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Biddy is Turbo's Grandmother
Though small in size, Lhasa Apsos were originally bred as sentinel dogs;
soldiers posted to guard and watch over something and to sound a
warning when strangers approached. Lhasas are loyal to family and
tolerant of friends, but tend to be reserved or suspicious with
strangers. Their long heritage in Tibet as sentinels has made them
discriminating and very sensitive to situations that might conceivably
pose a threat.
Like other guard breeds, Lhasa Apsos can be serious-minded, watchful
and protective, They form their own opinions and may act on them
without waiting for orders. Lhasas don’t appreciate  yelling, arguing or
even rough play between family members, and may step in to stop it.
“Each one of my Lhasas has ‘come to my rescue’ when playing around
gets rough enough it’s no longer clear to them it’s only play,” They will
protect and they will bite!
The Lhasa Apso has a reputation for being an alpha dog, trying to
increase its own power and be everyone’s boss, including you, but this
isn’t always the case.
Lhasas enjoy rewards and will work hard to earn them, but they’ll shut
down or become uncooperative if treated roughly. It is recommended
that physical punishment be avoided, using time-outs as a means of
correction works best for the Lhasa Apso. Being placed alone in its
crate or dog-safe room for five (5) to ten (10) minutes will interrupt
your Lhasa's inappropriate behavior and give it time to calm down.
Once the time-out ends, calmly and pleasantly ask your dog to do
something you’ve taught it and reward it for that. Rebelliousness will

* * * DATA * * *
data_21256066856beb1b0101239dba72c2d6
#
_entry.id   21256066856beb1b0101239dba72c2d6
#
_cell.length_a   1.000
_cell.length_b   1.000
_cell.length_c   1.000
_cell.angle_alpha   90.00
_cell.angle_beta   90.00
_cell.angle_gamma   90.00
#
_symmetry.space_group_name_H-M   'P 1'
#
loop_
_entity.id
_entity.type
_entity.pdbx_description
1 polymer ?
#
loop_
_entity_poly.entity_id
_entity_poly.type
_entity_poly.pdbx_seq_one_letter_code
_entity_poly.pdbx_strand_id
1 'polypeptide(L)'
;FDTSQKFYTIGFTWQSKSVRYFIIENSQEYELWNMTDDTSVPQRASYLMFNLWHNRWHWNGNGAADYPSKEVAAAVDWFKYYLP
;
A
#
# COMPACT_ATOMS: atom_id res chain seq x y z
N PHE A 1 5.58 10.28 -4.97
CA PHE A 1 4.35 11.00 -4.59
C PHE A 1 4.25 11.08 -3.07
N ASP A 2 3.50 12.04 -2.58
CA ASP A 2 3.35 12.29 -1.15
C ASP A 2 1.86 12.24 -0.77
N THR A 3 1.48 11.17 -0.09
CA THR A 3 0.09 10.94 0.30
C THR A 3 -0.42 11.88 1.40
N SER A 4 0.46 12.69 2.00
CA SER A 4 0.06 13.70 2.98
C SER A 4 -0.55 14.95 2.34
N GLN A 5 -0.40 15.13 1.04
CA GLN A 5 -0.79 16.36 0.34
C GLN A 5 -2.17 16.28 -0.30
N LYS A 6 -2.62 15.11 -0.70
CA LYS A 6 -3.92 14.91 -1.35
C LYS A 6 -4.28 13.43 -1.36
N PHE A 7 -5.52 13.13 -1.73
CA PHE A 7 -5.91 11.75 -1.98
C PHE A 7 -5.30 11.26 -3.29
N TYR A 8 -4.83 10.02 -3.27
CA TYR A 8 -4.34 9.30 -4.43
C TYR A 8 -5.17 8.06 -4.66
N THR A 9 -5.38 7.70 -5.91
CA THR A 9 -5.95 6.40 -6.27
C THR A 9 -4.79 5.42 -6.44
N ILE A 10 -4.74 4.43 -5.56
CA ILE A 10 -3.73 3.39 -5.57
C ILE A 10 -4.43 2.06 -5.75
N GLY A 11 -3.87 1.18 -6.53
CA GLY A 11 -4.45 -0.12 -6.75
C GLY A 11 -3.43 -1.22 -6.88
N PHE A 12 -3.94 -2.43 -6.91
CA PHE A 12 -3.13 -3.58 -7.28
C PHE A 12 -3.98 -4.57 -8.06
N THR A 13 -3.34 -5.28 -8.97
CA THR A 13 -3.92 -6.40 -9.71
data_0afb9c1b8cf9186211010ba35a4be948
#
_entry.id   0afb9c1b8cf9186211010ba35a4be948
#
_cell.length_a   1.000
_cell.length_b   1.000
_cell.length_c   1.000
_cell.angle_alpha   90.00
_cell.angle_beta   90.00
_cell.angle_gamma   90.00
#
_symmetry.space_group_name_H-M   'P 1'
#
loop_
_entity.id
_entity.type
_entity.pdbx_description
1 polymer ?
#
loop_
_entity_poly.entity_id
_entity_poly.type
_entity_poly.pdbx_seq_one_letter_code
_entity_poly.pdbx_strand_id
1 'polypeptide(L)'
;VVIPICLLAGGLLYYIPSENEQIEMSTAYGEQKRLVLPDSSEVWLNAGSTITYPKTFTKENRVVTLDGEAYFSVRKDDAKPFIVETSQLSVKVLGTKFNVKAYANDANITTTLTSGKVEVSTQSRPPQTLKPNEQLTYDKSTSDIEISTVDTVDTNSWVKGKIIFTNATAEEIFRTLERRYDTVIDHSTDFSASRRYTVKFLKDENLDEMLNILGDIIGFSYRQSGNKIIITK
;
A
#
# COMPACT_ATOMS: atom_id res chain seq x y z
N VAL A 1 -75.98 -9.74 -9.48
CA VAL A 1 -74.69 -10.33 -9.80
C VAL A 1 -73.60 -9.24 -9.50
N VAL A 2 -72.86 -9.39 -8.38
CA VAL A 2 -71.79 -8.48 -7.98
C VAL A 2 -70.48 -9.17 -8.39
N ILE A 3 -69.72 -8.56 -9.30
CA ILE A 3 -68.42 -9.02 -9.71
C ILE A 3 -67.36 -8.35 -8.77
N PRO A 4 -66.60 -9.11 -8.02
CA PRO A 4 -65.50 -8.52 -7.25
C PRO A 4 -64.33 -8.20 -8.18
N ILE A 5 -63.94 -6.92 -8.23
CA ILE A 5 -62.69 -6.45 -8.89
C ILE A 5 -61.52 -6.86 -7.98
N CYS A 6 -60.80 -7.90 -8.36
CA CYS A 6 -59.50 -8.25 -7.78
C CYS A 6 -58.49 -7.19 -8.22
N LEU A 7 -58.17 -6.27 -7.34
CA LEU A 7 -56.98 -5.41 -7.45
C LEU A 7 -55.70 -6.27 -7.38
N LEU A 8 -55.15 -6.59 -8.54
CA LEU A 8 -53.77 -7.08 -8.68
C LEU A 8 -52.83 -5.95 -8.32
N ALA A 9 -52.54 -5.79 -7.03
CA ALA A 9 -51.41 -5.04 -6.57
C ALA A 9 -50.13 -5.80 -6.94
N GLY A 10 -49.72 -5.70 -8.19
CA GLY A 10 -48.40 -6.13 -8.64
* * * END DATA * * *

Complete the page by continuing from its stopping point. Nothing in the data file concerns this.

evaporate when your Lhasa learns it can make rewards happen by
behaving in approved ways.
Positive training is a great way to motivate Lhasa Apsos, because they
resent being forced but enjoy earning rewards. Learning to earn
rewards teaches your Lhasa that good things happen when it does as
you ask.
The best way to have a well-behaved Lhasa Apso is to be proactive. Start teaching good
manners as soon as it joins your family, and as much as possible, arrange the environment to
prevent misbehavior. Put out of reach any precious items it might be tempted to chew. Reward
appropriate actions, so your Lhasa understands what’s acceptable and what is not. Keep rules
consistent and training positive and gentle.
Don’t wait for unpleasant behaviors to harden into habits. When your dog does something
wrong, guide it into more appropriate behavior, then reward it. Your guidance is vital to your
Lhasa’s success.




Other Names: Tibetan Apso   

Height: (Approx.) 9-11 In.
Group: Herding (Non-sporting)
Weight: (Approx.) 13-15 Lbs. (Standard Weight: 17 - 27 Lbs.)
Coat: Heavy, Hard, Thick, And Straight (double-coated: soft undercoat)
Color: Sand, Honey, Black, Brown, Smoke, Slate, Grizzle, White, Brindle Or Party-color

Appearance:
  • Head: Narrow, moderately sized.
  • Eyes: Medium-sizes, oval, dark brown.
  • Ears: Small and hanging close to head.
Muzzle: Short, broad and deep.
  • Nose: Black and self-colored according to coat.
  • Bite: Scissor or level. (under-bite)
  • Neck: Strong, well arched.
Topline: Level to slightly elevated at the hips
  • Chest: Well ribbed up.
  • Body: Longer than height.
  • Legs: Muscular.
  • Feet: Round with firm pads.
  • Tail: High set, carried in curve over back.
  • Movement: Smooth flowing gait, with graceful movements.
  • Temperament: Alert, and a good family pet.

**The Lhasa Apso are known for their longevity.
Many live to be 18 years or older, and the oldest on record
lived to be 29 years
old.

To Research the History Of these wonderful companions,
              go to some of these sites.

           
Origins of Lhasa Apsos   
           
American Kennel Club  
           
Pet Wave   
   
The Lhasa Apso Information Source   
   
The History of the Lhasa Apso   
   
The History of Lhasa Apso Standards   
Lhasa Apso
In the early 1900s, when Lhasa
Apsos were first introduced to the
USA, the American Kennel Club
(AKC) mistook them as 'large
Shih-Tzus'.
Unlike the Lhasa Apso who came
from Tibet and the Himalayan
Mountains, the Shih-Tzu originated
in China.
Due to the similarities, for many
years, the Lhasa Apso and Shih-tzu
breeds were mixed creating a
smaller Lhasa Apso and a larger
Shih-Tzu. For a while this mixed
breeding confused AKC Standards
for the Lhasa Apso breed.
The Lhasa was the first admitted to
AKC registration - in 1935. It was
originally shown in the Terrier
Group, then reassigned to the
Non-Sporting in 1959.